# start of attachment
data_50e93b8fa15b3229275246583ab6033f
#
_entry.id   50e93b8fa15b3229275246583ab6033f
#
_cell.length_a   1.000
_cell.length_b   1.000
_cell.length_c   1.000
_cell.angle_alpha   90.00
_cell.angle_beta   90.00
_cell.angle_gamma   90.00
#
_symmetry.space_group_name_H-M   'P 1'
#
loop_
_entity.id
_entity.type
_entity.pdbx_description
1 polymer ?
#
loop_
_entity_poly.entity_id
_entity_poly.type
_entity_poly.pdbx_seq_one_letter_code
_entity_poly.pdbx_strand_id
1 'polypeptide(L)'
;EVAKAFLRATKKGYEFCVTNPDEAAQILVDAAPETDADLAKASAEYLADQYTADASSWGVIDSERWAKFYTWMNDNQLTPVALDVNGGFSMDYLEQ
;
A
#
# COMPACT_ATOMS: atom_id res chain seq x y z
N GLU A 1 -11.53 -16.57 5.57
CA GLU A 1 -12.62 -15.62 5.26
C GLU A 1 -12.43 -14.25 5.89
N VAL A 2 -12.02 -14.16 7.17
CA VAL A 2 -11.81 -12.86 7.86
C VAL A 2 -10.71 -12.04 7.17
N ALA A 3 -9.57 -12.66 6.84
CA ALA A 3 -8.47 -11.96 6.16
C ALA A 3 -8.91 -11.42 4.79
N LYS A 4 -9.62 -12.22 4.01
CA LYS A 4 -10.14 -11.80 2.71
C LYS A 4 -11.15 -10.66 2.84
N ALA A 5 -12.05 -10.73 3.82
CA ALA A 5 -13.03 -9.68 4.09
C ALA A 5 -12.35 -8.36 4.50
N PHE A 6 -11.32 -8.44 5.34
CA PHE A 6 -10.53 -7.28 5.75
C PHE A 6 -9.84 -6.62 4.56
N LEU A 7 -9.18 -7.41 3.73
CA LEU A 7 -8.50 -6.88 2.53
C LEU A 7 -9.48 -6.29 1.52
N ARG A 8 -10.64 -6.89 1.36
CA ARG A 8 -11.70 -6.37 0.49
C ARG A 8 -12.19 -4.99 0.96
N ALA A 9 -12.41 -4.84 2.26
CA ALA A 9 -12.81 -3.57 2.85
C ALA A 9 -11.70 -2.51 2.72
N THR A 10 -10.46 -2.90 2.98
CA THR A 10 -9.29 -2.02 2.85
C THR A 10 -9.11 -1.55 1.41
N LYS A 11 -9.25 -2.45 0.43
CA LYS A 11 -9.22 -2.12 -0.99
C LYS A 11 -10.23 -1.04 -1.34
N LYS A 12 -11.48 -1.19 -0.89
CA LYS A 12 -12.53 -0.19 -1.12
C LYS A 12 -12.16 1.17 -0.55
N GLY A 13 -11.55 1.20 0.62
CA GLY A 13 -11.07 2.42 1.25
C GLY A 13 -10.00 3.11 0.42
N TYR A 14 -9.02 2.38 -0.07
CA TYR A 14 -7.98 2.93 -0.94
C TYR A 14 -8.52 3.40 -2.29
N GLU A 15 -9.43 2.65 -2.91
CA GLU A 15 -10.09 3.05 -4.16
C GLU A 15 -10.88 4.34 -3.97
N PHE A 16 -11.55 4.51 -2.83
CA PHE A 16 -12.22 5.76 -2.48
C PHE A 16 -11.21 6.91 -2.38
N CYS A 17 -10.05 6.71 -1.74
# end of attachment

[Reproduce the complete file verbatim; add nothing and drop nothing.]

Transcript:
data_50e93b8fa15b3229275246583ab6033f
#
_entry.id   50e93b8fa15b3229275246583ab6033f
#
_cell.length_a   1.000
_cell.length_b   1.000
_cell.length_c   1.000
_cell.angle_alpha   90.00
_cell.angle_beta   90.00
_cell.angle_gamma   90.00
#
_symmetry.space_group_name_H-M   'P 1'
#
loop_
_entity.id
_entity.type
_entity.pdbx_description
1 polymer ?
#
loop_
_entity_poly.entity_id
_entity_poly.type
_entity_poly.pdbx_seq_one_letter_code
_entity_poly.pdbx_strand_id
1 'polypeptide(L)'
;EVAKAFLRATKKGYEFCVTNPDEAAQILVDAAPETDADLAKASAEYLADQYTADASSWGVIDSERWAKFYTWMNDNQLTPVALDVNGGFSMDYLEQ
;
A
#
# COMPACT_ATOMS: atom_id res chain seq x y z
N GLU A 1 -11.53 -16.57 5.57
CA GLU A 1 -12.62 -15.62 5.26
C GLU A 1 -12.43 -14.25 5.89
N VAL A 2 -12.02 -14.16 7.17
CA VAL A 2 -11.81 -12.86 7.86
C VAL A 2 -10.71 -12.04 7.17
N ALA A 3 -9.57 -12.66 6.84
CA ALA A 3 -8.47 -11.96 6.16
C ALA A 3 -8.91 -11.42 4.79
N LYS A 4 -9.62 -12.22 4.01
CA LYS A 4 -10.14 -11.80 2.71
C LYS A 4 -11.15 -10.66 2.84
N ALA A 5 -12.05 -10.73 3.82
CA ALA A 5 -13.03 -9.68 4.09
C ALA A 5 -12.35 -8.36 4.50
N PHE A 6 -11.32 -8.44 5.34
CA PHE A 6 -10.53 -7.28 5.75
C PHE A 6 -9.84 -6.62 4.56
N LEU A 7 -9.18 -7.41 3.73
CA LEU A 7 -8.50 -6.88 2.53
C LEU A 7 -9.48 -6.29 1.52
N ARG A 8 -10.64 -6.89 1.36
CA ARG A 8 -11.70 -6.37 0.49
C ARG A 8 -12.19 -4.99 0.96
N ALA A 9 -12.41 -4.84 2.26
CA ALA A 9 -12.81 -3.57 2.85
C ALA A 9 -11.70 -2.51 2.72
N THR A 10 -10.46 -2.90 2.98
CA THR A 10 -9.29 -2.02 2.85
C THR A 10 -9.11 -1.55 1.41
N LYS A 11 -9.25 -2.45 0.43
CA LYS A 11 -9.22 -2.12 -0.99
C LYS A 11 -10.23 -1.04 -1.34
N LYS A 12 -11.48 -1.19 -0.89
CA LYS A 12 -12.53 -0.19 -1.12
C LYS A 12 -12.16 1.17 -0.55
N GLY A 13 -11.55 1.20 0.62
CA GLY A 13 -11.07 2.42 1.25
C GLY A 13 -10.00 3.11 0.42
N TYR A 14 -9.02 2.38 -0.07
CA TYR A 14 -7.98 2.93 -0.94
C TYR A 14 -8.52 3.40 -2.29
N GLU A 15 -9.43 2.65 -2.91
CA GLU A 15 -10.09 3.05 -4.16
C GLU A 15 -10.88 4.34 -3.97
N PHE A 16 -11.55 4.51 -2.83
CA PHE A 16 -12.22 5.76 -2.48
C PHE A 16 -11.21 6.91 -2.38
N CYS A 17 -10.05 6.71 -1.74